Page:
Low literacy rate
From 2013 to 2015, Guinea suffered an Ebola epidemic, which hit trade and tourism and saw the economy slump.
That’s why, Bamba said, he personally got involved in the book capital event. “We want to send out a positive image of Guinea where we have a vibrant youth who are, like any other youth in the world, eager to participate in the development of the country, the continent and the world. This is one of the opportunities we have seized to improve the image that was damaged by the Ebola.”
Non-guineans too are delighted, like Joschka Philipps, a sociologist who has written a book on the youth gangs of Conakry, Ambivalent Rage. “When I heard of Conakry being the World Book Capital, I was extremely excited because Conakry is a place of creativity, resilience and surprise,” he said. “It’s also a place with a lot of poetry.”
But despite its formidable phalanx of novelists and poets, Guinea suffers from a low literacy rate. United Nations Economic Commission for Africa put adult literacy in Guinea in 2012 at 34 percent. In the CIA World Factbook, an annual publication of the U.S. Central Intelligence Agency, updated in July, only 30.4 percent of the country’s population aged 15 and above can read and write.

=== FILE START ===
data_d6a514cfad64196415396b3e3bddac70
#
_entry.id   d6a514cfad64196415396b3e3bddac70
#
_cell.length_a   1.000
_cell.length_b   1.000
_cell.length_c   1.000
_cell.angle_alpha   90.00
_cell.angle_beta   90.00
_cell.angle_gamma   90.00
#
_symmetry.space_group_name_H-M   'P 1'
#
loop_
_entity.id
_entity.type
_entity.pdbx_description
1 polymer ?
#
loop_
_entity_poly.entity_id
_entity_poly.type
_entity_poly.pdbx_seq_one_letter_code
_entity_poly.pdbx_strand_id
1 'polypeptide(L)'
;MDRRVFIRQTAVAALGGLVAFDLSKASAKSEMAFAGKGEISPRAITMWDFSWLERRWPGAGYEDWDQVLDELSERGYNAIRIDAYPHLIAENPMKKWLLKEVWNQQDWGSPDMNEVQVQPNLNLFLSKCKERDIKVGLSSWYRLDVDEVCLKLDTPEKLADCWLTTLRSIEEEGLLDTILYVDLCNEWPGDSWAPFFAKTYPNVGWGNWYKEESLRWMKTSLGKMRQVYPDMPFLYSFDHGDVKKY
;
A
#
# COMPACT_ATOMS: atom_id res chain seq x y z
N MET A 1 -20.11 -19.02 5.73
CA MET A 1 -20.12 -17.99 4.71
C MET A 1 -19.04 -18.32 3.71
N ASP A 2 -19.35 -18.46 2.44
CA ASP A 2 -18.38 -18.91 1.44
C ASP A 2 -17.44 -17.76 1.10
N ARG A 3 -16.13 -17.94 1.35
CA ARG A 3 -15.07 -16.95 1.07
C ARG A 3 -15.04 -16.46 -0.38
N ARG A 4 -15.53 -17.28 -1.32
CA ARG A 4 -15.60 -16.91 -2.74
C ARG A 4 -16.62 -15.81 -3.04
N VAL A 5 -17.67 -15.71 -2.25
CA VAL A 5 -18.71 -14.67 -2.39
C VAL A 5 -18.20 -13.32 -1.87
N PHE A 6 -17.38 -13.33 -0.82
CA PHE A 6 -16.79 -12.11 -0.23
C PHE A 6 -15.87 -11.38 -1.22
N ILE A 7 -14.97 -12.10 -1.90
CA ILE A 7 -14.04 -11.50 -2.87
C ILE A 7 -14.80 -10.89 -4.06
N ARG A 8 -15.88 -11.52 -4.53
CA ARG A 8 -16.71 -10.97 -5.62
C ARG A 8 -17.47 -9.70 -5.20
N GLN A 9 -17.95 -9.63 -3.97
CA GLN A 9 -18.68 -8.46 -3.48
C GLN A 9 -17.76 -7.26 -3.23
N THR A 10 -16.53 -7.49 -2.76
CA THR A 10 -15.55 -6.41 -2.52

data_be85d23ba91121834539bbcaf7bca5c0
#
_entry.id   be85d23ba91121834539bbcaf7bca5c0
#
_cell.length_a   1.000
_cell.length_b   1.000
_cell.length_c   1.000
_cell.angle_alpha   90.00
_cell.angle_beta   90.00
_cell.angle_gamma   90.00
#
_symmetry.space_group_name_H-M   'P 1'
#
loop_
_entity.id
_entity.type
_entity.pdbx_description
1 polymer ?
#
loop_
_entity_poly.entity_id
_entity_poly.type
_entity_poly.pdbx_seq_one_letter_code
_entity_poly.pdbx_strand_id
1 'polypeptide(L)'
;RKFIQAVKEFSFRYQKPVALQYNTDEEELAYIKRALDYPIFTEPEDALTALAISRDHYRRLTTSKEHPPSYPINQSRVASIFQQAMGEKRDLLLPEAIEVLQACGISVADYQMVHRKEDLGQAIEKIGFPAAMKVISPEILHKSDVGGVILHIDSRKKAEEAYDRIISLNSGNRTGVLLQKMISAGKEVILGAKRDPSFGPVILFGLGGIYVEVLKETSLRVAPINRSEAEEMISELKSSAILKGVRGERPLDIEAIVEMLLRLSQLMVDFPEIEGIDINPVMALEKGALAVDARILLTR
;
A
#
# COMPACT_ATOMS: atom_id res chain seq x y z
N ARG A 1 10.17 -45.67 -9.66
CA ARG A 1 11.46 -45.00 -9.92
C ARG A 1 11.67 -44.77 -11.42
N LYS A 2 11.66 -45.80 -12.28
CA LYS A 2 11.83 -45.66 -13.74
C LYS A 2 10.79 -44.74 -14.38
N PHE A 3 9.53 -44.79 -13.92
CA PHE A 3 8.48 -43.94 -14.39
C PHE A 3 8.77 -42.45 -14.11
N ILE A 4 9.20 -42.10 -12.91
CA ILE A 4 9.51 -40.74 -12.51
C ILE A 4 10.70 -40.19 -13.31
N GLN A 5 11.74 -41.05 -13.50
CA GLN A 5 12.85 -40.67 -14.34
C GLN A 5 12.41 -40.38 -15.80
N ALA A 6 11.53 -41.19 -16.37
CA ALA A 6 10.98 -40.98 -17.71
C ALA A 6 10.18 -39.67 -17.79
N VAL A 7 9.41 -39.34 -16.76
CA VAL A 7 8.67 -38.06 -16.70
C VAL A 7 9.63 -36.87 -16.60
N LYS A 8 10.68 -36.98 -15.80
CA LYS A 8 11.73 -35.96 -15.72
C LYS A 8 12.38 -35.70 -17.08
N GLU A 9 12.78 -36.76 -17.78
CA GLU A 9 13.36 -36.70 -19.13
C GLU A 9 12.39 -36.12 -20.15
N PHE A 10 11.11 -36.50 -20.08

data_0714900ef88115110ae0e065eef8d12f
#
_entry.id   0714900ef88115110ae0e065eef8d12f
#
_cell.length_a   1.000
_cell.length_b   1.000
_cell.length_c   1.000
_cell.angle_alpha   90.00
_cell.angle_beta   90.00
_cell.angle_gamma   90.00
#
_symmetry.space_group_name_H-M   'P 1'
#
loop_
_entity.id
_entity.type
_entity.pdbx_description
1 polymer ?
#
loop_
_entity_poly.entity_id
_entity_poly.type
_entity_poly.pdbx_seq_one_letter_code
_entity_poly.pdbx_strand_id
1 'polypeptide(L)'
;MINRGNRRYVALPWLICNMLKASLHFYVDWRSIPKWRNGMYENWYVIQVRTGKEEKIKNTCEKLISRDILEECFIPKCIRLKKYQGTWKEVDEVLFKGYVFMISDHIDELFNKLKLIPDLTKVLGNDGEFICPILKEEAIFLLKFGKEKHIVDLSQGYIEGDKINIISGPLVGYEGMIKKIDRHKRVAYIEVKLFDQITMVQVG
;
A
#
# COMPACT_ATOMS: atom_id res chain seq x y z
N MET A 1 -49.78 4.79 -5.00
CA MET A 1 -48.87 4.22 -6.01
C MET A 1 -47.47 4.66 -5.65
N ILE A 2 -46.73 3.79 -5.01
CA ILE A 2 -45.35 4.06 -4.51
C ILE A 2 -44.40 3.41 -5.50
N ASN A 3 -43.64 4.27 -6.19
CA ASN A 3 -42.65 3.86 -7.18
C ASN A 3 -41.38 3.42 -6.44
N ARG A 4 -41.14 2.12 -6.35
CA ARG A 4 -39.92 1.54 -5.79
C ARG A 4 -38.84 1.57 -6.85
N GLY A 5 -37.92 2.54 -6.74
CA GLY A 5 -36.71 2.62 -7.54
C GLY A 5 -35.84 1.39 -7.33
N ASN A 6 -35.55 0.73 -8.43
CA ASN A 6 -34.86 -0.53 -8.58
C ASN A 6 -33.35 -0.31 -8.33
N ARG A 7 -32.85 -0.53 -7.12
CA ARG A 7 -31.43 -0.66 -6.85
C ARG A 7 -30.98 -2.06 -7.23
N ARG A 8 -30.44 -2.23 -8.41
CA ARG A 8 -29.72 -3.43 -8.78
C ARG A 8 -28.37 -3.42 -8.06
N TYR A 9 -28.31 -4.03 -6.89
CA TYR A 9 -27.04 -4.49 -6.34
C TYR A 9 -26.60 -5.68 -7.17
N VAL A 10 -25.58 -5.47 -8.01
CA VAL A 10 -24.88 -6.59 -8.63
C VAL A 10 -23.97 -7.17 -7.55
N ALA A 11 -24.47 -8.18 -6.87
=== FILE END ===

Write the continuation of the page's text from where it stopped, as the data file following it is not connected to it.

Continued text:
“Since independence [from France] in 1958, the education system was weak,” Barry explained. “Currently, the education budget represents only 3.8 percent of the GDP. Besides, there is no literacy policy that makes it mandatory for children to go to school at the right age. Also, schools are often in remote areas, not easily accessible.”
Barry thinks international finance must be mobilized to revamp the education system. If the World Book Capital doesn’t generate funds for that, it will at least create fresh interest in reading among Guineans while foreigners would be interested in reading Guinean authors. “The fact that Guinea is receiving so many writers and researchers is increasing the interest in reading in a country where the level of reading is low,” he said.
Bamba, though he moved to Washington, D.C. in 2008 to work as a software developer and has since then acquired American citizenship, is working with other non-resident Guineans in North America to “build a bridge between our new countries and Guinea to promote Guinea and give back to Guinea.”